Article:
At a police station in Kazakhstan, a report of domestic violence comes in, and a police officer is immediately dispatched. In earlier days, the response might have been to simply calm the situation or even ignore it all together. But now, the officer will take along tough new legal tools to protect survivors, including provisions to remove perpetrators from the scene, and link survivors to legal and other help they need.
The changes result directly from UN Women's mandate and ability to forge high-impact partnerships across the United Nations and beyond. Recent collaboration between UN Women and the Organization for Security and Cooperation in Europe helped bring together national authorities, civil society groups, women's advocates and other UN entities such as UNFPA and UNICEF to strengthen laws against domestic violence. Changes expanded the definition of domestic relationships, increased the duration of protective orders and enlarged the role of local governments in beefing up public services.
UN Women and UNFPA are working to implement the new provisions. Training for police and judicial officials supported by UN Women has already encouraged a substantial jump in the number of protective orders. UNFPA is assisting with improved health services and campaigning against harmful practices such as early marriages. Both organizations are engaged in helping the national statistical agency conduct a national survey-the first in Central Asia-on the prevalence of various forms of gender-based violence. Initiated by the Government, it will provide the most accurate picture to date of the scope of the problem, information vital to choosing the most effective prevention and protection strategies. To be a girl in Malawi is to face the very high probability of being married before age 18. This typically ends schooling and produces high-risk pregnancies-consequences that echo through a lifetime. To help uproot this harmful practice, UN Women has drawn the UN country team together for joint advocacy that contributed to passage of the Marriage, Divorce and Family Relations Bill in 2015-it stipulates 18 as the minimum marriageable age. A second new law, supported by UN Women, combats trafficking in persons-previously, Malawi was the only country in southern Africa without legal punishments for this crime.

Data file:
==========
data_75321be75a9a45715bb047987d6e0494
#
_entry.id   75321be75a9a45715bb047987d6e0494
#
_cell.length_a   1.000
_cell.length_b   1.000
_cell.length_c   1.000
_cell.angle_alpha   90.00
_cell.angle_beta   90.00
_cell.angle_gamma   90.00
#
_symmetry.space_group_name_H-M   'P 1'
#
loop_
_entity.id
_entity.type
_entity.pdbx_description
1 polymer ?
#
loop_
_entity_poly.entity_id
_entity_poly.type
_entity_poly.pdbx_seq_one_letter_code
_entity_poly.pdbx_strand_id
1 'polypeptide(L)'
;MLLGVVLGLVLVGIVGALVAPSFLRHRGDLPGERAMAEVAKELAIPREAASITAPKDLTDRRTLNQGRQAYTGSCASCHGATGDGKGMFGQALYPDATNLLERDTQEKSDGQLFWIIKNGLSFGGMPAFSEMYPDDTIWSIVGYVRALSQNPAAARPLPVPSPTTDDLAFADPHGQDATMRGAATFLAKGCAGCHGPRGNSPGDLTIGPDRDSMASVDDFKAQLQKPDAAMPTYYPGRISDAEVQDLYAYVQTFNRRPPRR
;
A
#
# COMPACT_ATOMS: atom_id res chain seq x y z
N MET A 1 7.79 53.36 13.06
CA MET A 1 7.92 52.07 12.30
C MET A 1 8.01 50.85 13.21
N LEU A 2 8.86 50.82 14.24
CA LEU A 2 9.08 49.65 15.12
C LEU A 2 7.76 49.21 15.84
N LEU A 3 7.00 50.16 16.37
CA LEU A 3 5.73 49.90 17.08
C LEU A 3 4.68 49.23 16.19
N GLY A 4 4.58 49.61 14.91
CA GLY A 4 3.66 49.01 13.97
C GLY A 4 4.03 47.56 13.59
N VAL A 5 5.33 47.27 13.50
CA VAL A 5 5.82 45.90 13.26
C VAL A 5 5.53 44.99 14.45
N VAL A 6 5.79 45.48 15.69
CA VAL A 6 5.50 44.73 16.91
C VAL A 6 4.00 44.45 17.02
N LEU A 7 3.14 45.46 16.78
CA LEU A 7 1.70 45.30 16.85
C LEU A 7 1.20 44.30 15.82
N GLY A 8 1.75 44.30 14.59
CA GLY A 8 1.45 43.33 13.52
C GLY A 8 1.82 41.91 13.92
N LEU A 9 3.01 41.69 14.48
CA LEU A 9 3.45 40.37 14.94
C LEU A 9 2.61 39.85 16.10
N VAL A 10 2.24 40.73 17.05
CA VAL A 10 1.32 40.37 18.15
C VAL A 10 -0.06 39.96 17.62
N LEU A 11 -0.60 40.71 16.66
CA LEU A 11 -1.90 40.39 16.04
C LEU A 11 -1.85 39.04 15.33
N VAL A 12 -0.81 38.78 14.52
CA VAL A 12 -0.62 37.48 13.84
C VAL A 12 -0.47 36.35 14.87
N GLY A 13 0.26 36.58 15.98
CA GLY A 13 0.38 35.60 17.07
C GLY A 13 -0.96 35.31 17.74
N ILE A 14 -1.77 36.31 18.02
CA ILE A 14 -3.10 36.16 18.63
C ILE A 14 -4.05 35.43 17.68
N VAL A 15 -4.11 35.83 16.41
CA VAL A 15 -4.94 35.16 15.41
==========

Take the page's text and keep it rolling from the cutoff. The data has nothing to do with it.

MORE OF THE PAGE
As part of global mobilizing around Beijing+20, UN Women encouraged other UN entities to join in a successful push for a joint commitment from leaders of all major UN development organizations to ramp up investment in gender equality, increase results and deepen accountability for progress. Over a dozen workshops helped UN organizations build capacities to improve gender mainstreaming. For the third year, 62 organizations have reported on the UN-SWAP, a UN system-wide monitoring tool measuring progress on gender equality. Progress has been demonstrated on 14 of the 15 UN-SWAP performance indicators. Significantly, almost 60 per cent of UN organizations now have gender policies, the first requirement of the UN-SWAP, up from 20 per cent in the 2012 baseline.
In 2015, dozens of countries will approve new UN development assistance frameworks, which guide all UN activities in a given nation. UN Women supported the establishment of a roster of over 30 experts, on call to help integrate a full range of gender equality provisions. A gender scorecard in Cambodia proved a pivotal tool in shaping a UN plan with an unprecedented commitment to equality and empowerment.